Leading Article: Women's work is never done

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The Independent Online
'ANYONE can get old,' Groucho Marx once remarked. 'All you have to do is go on living.' Today he might add, 'and working ever more years', for the Government seems poised to raise the retirement age for women to 63 or 65. It will be the greatest change to women's conditions of work in half a century. The days when Britain looked forward to lower retirement ages as it grew wealthier appear to be over.

Ostensibly, the reason for raising the age at which women can claim the state pension is not an outbreak of misogyny in Westminster but concern about the 'demographic time bomb' of an ageing population. It is also in deference to a European Court judgment. In 1990 the court ruled against discrimination between the sexes in determining the official age of retirement. The Government was obliged to decide how to equalise the state pension age, which, since 1940, has been 65 for men and 60 for women.

The election last year meant controversial decisions were delayed, and the Conservative manifesto made no commitment on the age of equalisation. However, women have already been paying a price for equality. More than three- quarters of companies have changed or are planning to change the rules of their pension schemes so that men and women become entitled to a full pension at 65. This has been a blow to women. The advantage they have enjoyed over men by retiring at 60 instead of 65 had gone some way towards compensating them for the much lower pensions many receive as a result of being out of paid employment during child-rearing years.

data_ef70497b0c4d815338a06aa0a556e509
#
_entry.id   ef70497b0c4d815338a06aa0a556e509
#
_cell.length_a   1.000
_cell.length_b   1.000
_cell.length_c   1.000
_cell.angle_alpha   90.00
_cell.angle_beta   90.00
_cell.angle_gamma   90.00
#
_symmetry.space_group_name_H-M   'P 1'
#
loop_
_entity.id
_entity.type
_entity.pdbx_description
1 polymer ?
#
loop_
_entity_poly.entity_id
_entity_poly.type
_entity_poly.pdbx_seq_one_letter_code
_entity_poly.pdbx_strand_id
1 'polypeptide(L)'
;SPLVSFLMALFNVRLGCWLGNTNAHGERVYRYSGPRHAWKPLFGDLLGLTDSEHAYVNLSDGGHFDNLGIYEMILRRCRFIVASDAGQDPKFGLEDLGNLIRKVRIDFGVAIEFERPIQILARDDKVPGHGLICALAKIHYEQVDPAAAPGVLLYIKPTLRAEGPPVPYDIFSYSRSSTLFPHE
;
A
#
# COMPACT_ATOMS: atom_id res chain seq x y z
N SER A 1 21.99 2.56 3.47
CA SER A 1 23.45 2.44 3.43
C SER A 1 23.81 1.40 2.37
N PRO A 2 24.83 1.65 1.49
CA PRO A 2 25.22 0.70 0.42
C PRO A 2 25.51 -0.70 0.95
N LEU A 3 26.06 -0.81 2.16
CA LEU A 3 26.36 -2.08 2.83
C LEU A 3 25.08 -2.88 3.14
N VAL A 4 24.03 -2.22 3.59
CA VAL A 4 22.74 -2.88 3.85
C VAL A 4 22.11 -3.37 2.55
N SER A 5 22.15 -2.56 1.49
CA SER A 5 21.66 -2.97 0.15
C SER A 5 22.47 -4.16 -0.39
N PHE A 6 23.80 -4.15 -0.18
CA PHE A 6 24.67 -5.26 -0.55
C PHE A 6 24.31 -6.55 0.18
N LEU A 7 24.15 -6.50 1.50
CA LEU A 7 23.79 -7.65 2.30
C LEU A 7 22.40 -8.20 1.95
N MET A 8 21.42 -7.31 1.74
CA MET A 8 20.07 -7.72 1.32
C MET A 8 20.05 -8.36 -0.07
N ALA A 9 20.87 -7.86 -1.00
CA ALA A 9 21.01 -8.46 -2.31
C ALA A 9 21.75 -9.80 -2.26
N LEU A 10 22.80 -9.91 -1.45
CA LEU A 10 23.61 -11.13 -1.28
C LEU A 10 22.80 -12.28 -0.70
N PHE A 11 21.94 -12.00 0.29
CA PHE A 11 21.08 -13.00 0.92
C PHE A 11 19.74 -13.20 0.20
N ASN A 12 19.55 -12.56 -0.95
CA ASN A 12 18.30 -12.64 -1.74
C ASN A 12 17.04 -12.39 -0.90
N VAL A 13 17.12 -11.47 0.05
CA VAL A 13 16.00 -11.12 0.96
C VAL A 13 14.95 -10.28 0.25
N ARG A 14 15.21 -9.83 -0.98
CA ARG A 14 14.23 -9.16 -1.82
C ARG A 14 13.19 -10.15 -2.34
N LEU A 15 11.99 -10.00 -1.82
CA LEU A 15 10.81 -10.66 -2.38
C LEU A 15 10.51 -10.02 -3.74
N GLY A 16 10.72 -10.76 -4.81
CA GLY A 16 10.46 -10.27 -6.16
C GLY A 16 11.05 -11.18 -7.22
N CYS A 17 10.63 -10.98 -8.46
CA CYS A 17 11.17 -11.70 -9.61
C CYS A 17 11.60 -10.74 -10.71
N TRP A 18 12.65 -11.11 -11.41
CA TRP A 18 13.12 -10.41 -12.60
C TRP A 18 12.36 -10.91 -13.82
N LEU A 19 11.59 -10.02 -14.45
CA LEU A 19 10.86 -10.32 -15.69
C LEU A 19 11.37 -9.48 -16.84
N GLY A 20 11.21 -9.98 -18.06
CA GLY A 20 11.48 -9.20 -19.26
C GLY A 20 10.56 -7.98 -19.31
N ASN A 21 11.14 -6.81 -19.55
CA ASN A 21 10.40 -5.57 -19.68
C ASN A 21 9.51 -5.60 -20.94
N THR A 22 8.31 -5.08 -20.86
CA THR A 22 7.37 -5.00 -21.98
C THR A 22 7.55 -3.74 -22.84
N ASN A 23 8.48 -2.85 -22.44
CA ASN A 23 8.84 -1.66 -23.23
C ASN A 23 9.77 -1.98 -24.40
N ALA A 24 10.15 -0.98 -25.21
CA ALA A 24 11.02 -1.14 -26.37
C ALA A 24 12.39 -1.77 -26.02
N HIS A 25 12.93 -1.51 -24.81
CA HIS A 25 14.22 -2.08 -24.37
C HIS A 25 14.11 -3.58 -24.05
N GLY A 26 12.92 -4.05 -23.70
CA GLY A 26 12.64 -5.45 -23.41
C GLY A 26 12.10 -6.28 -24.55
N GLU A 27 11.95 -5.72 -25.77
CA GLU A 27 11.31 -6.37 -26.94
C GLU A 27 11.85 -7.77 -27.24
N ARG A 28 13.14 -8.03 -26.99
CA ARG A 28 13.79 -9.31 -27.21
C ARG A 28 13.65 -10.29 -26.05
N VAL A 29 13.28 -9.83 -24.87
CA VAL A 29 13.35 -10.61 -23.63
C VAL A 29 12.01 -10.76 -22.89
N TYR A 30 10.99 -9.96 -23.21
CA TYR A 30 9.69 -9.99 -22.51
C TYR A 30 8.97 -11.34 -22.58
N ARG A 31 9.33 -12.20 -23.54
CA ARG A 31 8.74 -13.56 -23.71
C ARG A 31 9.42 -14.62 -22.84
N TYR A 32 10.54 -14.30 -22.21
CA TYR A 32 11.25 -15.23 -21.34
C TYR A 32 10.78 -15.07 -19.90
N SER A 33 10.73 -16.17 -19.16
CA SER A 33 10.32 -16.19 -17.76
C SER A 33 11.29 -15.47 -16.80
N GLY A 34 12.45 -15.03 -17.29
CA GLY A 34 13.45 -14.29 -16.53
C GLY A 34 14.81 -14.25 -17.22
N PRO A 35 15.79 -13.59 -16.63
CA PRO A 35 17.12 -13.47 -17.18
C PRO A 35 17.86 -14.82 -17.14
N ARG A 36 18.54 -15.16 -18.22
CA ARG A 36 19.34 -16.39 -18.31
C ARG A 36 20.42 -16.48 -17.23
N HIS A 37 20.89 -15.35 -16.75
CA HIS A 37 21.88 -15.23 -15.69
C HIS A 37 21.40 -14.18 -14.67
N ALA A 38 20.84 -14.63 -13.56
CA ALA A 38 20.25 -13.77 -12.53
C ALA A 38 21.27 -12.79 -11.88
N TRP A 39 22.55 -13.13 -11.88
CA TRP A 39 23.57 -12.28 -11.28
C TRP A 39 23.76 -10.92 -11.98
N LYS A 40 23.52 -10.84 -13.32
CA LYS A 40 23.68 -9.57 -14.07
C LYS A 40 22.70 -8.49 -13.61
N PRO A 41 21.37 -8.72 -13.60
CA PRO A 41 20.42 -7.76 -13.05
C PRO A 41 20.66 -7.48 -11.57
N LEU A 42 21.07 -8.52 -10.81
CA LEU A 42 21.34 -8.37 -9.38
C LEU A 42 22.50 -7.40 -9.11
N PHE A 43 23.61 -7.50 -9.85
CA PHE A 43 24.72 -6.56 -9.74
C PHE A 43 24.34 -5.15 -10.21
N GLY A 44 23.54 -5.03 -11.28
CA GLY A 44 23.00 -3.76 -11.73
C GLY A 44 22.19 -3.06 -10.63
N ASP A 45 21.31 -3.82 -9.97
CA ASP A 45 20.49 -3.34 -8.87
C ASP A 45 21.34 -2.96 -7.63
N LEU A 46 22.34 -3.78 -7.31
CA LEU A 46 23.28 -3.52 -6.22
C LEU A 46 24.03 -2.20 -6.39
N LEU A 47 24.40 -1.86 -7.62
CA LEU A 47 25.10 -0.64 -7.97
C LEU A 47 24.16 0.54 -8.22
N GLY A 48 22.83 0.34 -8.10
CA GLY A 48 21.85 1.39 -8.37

Equalisation at 65 has occurred with only muted protest. The recession partly explains the peaceful nature of the revolution. Women are aware that opposing the change, after demanding equality in other spheres of life, would leave them open to accusations of hypocrisy. The Government has spotted the weakness and, according to inspired leaks, is poised to exploit it. Instead of equalising the state pension age at 63, which is fiscally neutral, ministers want to raise women's retirement age to 65 and save pounds 4bn a year. Thus, the cause of equality is no longer at the heart of the matter; cutting the social security budget is the issue.

This pill will probably be sugared with claims that the money saved will be ploughed back into helping the poor. Ministers will offer demographic lessons on how, without changes, pensioners will impoverish workers in the next century. This rhetoric should not obscure the truth that women - probably those aged less than 47 - will lose five years' benefits to which they were previously entitled. Women in menial, low-paid work may feel that their sentence has been lengthened with no opportunity of a defence or an appeal. Those who would trust Treasury officials to take over the pension funds of state industries such as British Rail should be warned.

A fairer solution would be equalisation at 63. Men would gain the fruits of equality, but the change would not be too dramatic for women. Perhaps the age of retirement would have to be raised again, but any additional increase should be put to voters in a general election, not legislated by a government in a hurry to make savings on its budget.